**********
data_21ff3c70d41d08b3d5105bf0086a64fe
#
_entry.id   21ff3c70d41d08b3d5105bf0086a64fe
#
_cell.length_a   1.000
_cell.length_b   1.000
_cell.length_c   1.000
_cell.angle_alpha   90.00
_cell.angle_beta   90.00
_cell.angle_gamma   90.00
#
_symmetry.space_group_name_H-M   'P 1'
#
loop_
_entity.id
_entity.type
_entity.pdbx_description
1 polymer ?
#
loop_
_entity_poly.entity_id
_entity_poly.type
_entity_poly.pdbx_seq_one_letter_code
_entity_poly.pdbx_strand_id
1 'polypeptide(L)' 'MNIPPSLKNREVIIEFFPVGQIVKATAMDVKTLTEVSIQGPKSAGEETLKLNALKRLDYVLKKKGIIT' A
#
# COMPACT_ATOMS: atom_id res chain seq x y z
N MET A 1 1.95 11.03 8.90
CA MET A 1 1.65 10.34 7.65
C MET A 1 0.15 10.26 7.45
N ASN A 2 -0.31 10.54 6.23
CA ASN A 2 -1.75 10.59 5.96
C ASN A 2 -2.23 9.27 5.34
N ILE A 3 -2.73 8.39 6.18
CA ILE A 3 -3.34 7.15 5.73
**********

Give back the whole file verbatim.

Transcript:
data_21ff3c70d41d08b3d5105bf0086a64fe
#
_entry.id   21ff3c70d41d08b3d5105bf0086a64fe
#
_cell.length_a   1.000
_cell.length_b   1.000
_cell.length_c   1.000
_cell.angle_alpha   90.00
_cell.angle_beta   90.00
_cell.angle_gamma   90.00
#
_symmetry.space_group_name_H-M   'P 1'
#
loop_
_entity.id
_entity.type
_entity.pdbx_description
1 polymer ?
#
loop_
_entity_poly.entity_id
_entity_poly.type
_entity_poly.pdbx_seq_one_letter_code
_entity_poly.pdbx_strand_id
1 'polypeptide(L)' 'MNIPPSLKNREVIIEFFPVGQIVKATAMDVKTLTEVSIQGPKSAGEETLKLNALKRLDYVLKKKGIIT' A
#
# COMPACT_ATOMS: atom_id res chain seq x y z
N MET A 1 1.95 11.03 8.90
CA MET A 1 1.65 10.34 7.65
C MET A 1 0.15 10.26 7.45
N ASN A 2 -0.31 10.54 6.23
CA ASN A 2 -1.75 10.59 5.96
C ASN A 2 -2.23 9.27 5.34
N ILE A 3 -2.73 8.39 6.18
CA ILE A 3 -3.34 7.15 5.73